(AINA) -- Since the liberation of Iraq by the US, particularly after the bombing of the Shiite Golden mosque which ignited Shiite-Sunni violence, a steady flow of refugees has entered Jordan and Syria. It is estimated that there are 750,000 Iraqis in Jordan. A substantial percentage of the Iraqi refugees in Jordan are Assyrians (also known as Chaldeans and Syriacs). Christian Solidarity International estimates the number of Assyrians in Jordan to be 100,000. Though comprising only 8% of the Iraqi population, Assyrians comprise 40-50% of the refugees in Jordan and Syria (AINA, 5-8-2007). It is believed that nearly half of the Assyrians of Iraq have fled the country since 2003.
A recent report by the Swedish journalist Nuri Kino, who spent six days in Amman, Jordan investigating the condition of Iraqi refugees -- particularly Assyrians -- paints a bleak picture:
- The typical refugee family has 5-7 people living in a single room
- Rent is exorbitant and predatory, ranging from $100-300 per month
- Most are unemployed because they lack legal status
- Children are not allowed to attend public schools -- church schools were closed because the government feared that Christianity was being taught
- Health and sanitation is extremely poor
- Some women have turned to prostitution to support themselves and their families
- Nearly all refugees depend on charities and churches for basic day-to-day needs
Displaced Iraqis in Jordan are not recognized as refugees, only as "guests." They must have either a Jordanian visa, something most of them lack, or be registered with the UN. Visas are valid for one month, after which each refugee must pay $2 per day to stay in Jordan. Since most cannot afford this, they turn into illegal aliens after one month. Nor are most of them registered with the UN. Illegal Iraqis are deported back to Iraq if they are caught. Even those that produce their UN issued registration cards identifying them as refugees are arrested and deported.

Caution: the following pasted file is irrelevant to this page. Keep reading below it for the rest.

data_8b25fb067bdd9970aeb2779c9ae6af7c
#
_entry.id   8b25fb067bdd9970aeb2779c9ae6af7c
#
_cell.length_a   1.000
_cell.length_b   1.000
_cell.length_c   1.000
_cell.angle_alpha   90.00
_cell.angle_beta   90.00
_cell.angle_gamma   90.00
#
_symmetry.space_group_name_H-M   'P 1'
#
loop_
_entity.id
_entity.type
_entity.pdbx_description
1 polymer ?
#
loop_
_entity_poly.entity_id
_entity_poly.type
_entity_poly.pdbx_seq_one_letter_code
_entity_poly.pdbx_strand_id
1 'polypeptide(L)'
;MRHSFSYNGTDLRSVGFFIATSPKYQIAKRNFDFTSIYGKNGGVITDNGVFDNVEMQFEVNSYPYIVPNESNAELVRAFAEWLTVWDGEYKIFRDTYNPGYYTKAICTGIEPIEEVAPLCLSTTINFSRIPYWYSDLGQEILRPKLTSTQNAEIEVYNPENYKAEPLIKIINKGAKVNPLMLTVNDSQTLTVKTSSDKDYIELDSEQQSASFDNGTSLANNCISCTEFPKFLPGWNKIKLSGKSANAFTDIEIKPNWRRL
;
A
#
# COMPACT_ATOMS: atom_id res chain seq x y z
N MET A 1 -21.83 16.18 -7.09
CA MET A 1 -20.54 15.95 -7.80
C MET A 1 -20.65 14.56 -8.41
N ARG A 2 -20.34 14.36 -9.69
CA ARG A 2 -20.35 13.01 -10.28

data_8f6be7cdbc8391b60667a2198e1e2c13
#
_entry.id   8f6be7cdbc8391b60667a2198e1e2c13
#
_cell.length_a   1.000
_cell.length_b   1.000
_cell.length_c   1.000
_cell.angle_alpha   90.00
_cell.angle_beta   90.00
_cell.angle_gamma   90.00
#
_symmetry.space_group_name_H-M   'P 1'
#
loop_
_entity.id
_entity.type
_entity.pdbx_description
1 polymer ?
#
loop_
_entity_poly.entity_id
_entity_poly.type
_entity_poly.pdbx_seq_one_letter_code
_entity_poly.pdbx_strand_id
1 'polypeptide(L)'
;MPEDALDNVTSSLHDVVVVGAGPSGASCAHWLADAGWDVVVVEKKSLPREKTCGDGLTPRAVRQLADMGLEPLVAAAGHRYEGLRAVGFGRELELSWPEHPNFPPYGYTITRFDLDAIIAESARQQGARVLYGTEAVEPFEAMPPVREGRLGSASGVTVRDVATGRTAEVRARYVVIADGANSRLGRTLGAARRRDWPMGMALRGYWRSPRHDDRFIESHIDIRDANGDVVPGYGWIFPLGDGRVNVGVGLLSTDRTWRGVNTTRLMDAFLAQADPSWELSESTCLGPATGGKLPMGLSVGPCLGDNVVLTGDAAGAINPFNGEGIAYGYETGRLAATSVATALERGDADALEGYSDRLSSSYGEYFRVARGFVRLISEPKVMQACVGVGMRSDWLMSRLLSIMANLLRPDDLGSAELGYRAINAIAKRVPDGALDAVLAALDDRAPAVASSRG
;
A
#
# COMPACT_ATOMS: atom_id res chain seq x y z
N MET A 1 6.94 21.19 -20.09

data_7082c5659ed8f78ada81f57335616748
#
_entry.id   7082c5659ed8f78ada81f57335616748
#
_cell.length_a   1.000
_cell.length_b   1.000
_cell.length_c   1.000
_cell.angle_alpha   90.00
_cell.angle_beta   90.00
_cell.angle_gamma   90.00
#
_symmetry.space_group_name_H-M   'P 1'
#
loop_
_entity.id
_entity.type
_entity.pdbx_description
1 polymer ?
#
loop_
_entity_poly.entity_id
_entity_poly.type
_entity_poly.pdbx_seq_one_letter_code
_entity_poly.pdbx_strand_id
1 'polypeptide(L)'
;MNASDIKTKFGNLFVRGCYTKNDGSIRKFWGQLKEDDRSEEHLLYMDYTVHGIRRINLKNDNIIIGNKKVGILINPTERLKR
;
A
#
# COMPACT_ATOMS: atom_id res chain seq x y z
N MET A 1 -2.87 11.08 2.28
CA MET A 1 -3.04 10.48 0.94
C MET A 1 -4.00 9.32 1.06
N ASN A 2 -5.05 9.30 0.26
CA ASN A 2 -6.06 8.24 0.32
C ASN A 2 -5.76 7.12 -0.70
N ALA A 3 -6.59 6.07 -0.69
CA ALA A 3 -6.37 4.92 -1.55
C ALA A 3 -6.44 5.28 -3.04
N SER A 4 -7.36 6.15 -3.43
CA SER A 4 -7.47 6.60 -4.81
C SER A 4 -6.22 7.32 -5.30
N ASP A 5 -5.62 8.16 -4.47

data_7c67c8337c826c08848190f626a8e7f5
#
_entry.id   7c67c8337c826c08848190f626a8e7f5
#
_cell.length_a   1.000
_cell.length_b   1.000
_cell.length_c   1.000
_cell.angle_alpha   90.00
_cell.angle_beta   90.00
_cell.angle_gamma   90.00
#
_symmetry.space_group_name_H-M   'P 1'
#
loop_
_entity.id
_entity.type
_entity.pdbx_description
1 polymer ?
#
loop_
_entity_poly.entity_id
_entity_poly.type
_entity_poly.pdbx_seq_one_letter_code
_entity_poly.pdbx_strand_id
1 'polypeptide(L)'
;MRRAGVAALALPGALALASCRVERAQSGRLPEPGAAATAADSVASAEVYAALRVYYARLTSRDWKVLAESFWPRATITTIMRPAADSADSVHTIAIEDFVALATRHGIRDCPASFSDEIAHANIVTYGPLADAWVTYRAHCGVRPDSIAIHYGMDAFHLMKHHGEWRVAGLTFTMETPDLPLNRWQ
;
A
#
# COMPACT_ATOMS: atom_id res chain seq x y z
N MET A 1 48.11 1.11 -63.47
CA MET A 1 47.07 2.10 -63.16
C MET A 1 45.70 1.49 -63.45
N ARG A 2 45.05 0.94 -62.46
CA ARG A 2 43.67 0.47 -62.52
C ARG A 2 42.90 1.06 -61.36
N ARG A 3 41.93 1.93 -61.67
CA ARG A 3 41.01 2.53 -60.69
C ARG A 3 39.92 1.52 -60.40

Iraqi refugees cannot, therefore, work legally, and fearing deportation to Iraq, which is tantamount to a death sentence, they choose not to risk venturing outside their homes to work. In fact, the report paints a depressing picture of refugees who spend nearly all their time inside their homes, akin to house arrest, for fear of being arrested and deported if they venture out into the city.
The absence of legal recognition of Iraqis as refugees greatly hampers the ability of international relief agencies to aid them. Human Rights Watch has called on the Jordanian government to at least grant the Iraqis temporary stay permits (The Silent Treatment). In its January report on the Iraqi refugees, the Jordanian Magazine JO said "the Jordanian government must reconsider this issue and accept the Iraqis as refugees for the sake of every one."
Legal refugee status would be temporary until such time as the Iraqis could be repatriated to Iraq, and in the case of Assyrians preferably to the Nineveh Plain in North Iraq. Legal status would allow the Iraqis to work to support themselves, and to put their children in schools. It would also greatly lessen the burden on international aid agencies as well as Jordan itself. It would give the Iraqis a semblance of normalcy and relief, removing the fear of arrest and deportation to Iraq. More importantly, it would greatly enhance their self-esteem. Iraqis are a resourceful people and given the chance, they can help themselves. Jordan must help the Iraqis help themselves by legally recognizing them as refugees.